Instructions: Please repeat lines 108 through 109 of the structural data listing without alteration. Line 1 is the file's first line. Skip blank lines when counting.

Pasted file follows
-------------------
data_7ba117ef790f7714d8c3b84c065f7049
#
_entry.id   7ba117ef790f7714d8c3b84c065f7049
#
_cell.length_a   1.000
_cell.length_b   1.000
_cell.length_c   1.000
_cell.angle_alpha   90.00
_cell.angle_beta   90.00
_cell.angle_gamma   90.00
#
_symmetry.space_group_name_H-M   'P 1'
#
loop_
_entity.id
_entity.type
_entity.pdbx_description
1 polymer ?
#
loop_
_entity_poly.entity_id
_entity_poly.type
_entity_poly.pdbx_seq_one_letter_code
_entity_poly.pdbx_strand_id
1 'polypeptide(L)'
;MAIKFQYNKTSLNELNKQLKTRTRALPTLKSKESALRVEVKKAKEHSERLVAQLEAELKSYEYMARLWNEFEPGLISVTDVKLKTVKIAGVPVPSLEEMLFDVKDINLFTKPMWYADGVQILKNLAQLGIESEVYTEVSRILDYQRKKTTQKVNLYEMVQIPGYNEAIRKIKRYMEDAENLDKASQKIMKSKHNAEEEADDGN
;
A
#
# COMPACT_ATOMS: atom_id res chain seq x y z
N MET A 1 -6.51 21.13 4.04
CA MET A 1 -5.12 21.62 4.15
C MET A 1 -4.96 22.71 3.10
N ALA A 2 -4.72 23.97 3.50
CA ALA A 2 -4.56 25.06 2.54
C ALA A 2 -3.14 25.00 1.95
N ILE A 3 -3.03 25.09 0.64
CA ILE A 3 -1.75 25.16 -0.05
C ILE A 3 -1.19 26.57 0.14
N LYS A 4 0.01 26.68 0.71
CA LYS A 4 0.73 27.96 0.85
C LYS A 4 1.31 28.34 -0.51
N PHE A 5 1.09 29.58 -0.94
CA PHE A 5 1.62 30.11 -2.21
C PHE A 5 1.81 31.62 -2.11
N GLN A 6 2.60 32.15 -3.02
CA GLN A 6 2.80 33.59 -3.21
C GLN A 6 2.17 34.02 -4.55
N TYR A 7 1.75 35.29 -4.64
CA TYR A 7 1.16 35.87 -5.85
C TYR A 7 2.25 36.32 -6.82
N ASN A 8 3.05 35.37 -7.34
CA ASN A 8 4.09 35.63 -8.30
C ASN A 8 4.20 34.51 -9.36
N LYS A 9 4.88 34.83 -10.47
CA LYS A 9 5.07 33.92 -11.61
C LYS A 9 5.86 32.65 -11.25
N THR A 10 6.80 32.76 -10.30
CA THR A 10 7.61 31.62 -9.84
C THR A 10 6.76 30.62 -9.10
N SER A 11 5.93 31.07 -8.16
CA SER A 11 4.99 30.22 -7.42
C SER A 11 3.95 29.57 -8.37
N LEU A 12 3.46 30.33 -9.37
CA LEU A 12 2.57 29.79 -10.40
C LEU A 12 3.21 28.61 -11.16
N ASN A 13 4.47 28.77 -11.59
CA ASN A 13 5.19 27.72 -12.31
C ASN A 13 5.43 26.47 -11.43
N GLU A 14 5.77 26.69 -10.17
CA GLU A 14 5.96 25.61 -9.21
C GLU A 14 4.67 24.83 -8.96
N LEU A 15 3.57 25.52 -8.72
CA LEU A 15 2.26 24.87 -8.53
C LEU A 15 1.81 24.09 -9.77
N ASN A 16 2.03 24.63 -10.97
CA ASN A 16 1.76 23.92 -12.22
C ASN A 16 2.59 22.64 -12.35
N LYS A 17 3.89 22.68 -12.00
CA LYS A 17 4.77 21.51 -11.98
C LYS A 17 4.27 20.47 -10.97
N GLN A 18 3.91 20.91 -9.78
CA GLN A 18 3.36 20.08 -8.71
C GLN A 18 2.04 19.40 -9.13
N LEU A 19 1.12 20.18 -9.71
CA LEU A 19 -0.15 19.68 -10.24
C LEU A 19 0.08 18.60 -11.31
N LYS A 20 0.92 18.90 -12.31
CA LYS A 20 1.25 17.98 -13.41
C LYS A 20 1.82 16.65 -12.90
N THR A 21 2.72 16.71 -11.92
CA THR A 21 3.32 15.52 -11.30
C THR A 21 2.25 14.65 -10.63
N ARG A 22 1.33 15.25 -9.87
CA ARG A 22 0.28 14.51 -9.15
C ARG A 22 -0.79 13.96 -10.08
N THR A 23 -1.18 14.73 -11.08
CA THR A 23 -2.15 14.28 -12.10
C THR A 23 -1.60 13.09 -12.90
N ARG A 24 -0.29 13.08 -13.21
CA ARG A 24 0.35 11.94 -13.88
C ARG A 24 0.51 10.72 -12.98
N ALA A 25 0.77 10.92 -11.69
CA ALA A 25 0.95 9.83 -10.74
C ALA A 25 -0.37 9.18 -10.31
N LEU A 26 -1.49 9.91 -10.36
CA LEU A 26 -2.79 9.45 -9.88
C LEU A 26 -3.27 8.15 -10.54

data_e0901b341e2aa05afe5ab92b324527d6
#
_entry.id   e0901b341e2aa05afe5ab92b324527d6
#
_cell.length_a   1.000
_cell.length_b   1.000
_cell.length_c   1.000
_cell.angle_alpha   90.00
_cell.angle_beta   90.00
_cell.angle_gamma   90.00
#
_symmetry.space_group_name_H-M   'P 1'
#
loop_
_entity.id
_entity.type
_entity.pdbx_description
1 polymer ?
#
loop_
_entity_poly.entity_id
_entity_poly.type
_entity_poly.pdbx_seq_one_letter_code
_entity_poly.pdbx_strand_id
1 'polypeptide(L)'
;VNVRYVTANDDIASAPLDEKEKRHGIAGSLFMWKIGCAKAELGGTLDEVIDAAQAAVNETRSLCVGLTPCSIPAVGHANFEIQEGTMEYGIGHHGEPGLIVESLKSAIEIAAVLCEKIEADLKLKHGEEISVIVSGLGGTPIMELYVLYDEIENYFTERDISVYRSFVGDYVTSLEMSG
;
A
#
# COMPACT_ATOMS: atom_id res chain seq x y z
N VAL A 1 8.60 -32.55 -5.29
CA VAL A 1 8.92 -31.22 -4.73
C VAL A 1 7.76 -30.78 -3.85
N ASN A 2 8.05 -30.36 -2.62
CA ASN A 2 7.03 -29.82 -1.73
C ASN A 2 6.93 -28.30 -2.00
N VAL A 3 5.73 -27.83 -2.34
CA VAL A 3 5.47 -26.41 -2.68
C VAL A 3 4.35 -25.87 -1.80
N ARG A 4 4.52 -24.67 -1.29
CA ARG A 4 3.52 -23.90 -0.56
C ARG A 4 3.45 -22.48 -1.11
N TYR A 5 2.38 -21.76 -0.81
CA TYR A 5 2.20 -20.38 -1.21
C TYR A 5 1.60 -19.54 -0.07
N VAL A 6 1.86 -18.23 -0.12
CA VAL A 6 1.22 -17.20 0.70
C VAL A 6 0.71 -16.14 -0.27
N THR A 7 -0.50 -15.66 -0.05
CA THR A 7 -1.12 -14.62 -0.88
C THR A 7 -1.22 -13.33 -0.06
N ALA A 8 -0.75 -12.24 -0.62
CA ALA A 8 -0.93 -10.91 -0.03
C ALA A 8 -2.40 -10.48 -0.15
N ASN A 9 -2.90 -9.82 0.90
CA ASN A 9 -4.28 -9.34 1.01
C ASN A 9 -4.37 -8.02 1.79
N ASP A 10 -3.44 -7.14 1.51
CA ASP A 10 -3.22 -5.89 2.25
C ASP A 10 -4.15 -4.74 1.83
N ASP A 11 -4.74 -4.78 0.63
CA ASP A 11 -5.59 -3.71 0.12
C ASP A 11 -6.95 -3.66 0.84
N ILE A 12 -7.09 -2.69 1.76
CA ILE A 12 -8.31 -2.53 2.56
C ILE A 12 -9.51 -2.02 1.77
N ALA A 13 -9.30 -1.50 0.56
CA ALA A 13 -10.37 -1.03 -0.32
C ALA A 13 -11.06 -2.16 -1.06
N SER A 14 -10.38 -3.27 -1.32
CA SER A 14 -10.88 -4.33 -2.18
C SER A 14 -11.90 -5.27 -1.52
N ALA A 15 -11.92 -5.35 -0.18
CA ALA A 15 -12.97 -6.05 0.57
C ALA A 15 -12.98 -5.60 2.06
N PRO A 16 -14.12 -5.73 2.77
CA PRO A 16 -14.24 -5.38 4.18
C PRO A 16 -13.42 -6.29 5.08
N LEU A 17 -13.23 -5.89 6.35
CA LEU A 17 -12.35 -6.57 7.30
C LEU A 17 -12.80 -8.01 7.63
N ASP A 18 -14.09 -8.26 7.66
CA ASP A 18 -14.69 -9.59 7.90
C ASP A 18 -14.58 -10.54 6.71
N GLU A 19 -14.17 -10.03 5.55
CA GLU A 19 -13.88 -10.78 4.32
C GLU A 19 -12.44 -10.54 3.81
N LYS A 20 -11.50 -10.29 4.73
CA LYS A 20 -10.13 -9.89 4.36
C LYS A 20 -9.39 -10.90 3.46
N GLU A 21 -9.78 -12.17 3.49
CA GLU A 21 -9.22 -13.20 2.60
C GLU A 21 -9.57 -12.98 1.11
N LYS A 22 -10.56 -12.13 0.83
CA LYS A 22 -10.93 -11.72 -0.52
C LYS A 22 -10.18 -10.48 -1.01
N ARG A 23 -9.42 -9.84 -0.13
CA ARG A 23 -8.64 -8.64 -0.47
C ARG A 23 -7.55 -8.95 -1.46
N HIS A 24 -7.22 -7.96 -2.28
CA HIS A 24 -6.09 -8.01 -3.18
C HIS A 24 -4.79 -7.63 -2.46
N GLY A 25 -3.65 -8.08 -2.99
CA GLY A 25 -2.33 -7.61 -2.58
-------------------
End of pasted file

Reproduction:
C LEU A 26 -3.27 8.15 -10.54

data_e0901b341e2aa05afe5ab92b324527d6